Bits and Pieces

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Gabe worked on glazing some pendants for firing this week and it seemed like a great invitation to write a bit about them and the process involved.  The pendants are the back bone of the Foxy-Wolff project.  Our intention is to make beautiful, affordable jewelry for every day wear.  The pieces are glazed in a range of colors and decaled with 16 different images.  IMG_4351

This is a display of the pendants at a recent holiday trunk show we did for another businesses open house.  It is a pretty good representation of color range, and many of the images are shown as well.  After two years of research and development, we have the rules and process fairly dialed.

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In the begging of the project we played around quite a bit with clay bodies, glazes and materials for generating images.  We knew we would eventually use decals, but the printer was too expensive and we didn’t want to wait to begin.  Out early best case scenario was black underglaze pencil on Laguna’s Babu porcelain.  While we always intended to fire to cone 6, the cone 10 porcelain gave us the best white.  It was also something that I had a bit of so we could proceed without having to make an order.  Once the image was drawn on the bisque the pieces were glazed with a clear and fired.  39752-0

We were not so systematic about size on the early pieces because the images were generated individually and could suit a range of sizes and weights.  We still have a few of these very early pieces in mix, which is wonderful for showing another technique, though these are a bit more expensive as Gabe put a massive amount of time into each tiny piece.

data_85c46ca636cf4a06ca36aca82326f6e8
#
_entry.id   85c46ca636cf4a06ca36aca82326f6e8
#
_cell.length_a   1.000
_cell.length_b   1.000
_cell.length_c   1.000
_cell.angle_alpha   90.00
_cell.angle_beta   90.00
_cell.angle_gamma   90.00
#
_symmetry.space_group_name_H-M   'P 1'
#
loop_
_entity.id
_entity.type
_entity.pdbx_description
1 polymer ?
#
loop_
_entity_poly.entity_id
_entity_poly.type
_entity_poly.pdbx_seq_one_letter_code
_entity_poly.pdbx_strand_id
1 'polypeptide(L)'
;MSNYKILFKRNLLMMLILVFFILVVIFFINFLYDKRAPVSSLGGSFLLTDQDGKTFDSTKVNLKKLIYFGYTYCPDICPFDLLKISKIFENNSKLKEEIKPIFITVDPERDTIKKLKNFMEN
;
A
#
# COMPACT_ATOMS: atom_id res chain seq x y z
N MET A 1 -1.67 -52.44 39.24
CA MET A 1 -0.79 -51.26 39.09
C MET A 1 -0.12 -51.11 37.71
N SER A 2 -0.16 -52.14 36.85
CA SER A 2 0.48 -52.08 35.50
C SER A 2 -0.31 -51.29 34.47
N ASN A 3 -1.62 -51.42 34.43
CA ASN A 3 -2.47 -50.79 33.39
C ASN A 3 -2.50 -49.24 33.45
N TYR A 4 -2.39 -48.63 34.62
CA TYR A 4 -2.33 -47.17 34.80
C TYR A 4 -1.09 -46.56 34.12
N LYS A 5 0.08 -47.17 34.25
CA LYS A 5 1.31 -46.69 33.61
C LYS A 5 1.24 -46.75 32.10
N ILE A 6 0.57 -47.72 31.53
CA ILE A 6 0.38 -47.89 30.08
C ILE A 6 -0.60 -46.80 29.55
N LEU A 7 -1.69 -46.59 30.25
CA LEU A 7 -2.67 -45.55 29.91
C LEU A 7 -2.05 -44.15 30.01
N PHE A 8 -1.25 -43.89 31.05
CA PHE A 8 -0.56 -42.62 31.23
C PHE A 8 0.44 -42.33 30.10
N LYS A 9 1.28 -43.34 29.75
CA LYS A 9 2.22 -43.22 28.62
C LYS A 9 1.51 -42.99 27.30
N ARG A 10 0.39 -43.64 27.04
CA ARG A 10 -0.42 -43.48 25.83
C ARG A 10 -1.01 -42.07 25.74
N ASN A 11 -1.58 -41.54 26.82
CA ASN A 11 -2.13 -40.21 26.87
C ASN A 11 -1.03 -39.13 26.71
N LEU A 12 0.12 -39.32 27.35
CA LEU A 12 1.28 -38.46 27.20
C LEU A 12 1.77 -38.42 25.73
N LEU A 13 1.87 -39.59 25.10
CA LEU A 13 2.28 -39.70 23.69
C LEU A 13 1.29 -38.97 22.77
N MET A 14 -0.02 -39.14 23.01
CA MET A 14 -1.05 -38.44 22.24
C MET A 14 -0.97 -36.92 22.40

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In the early days we were very divided in the work we did for the project, I made things and gabe decorated, glazing has always been done together as it is so much work.  In the photos above you can see a couple examples of the bits before their first firing.  Now we are both pretty fully engaged in all aspects of production though Gabe still renders all the drawings. This allows the work to feel cohesive, and provides a sense of identity for the pieces with so many different image choices.  Drawn decal images are not the only choices though, we are still developing stamped images that will better work with glazes that either don’t show the decal or recolor to badly in decal firing.  Above you can see the only finished design, a relief version of the “Hail” image.  Each piece begins with a specific gram weight so that the pre sized decals will work with minimal alteration.

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Following the first bisque firing we glaze the pieces and prep them for the kiln.  These “towers” were designed to allow the fully glazed pieces to hang in firing and maximize kiln space by pushing the pendants into the vertical space. IMG_3182

After firing the pieces receive their decal.  Each one is hand cut and applied to the glaze surface then allowed to dry.  They are then reloaded on the the towers and fired again.IMG_3270 

After the third firing, they are ready to have the hardware applied and be worn.  Here I am wearing two of the “Storm” swirls.  If you are interested in purchasing pendants, please contact us through information provided on the About link.  Each necklace sells for 15.00 dollars plus shipping if necessary.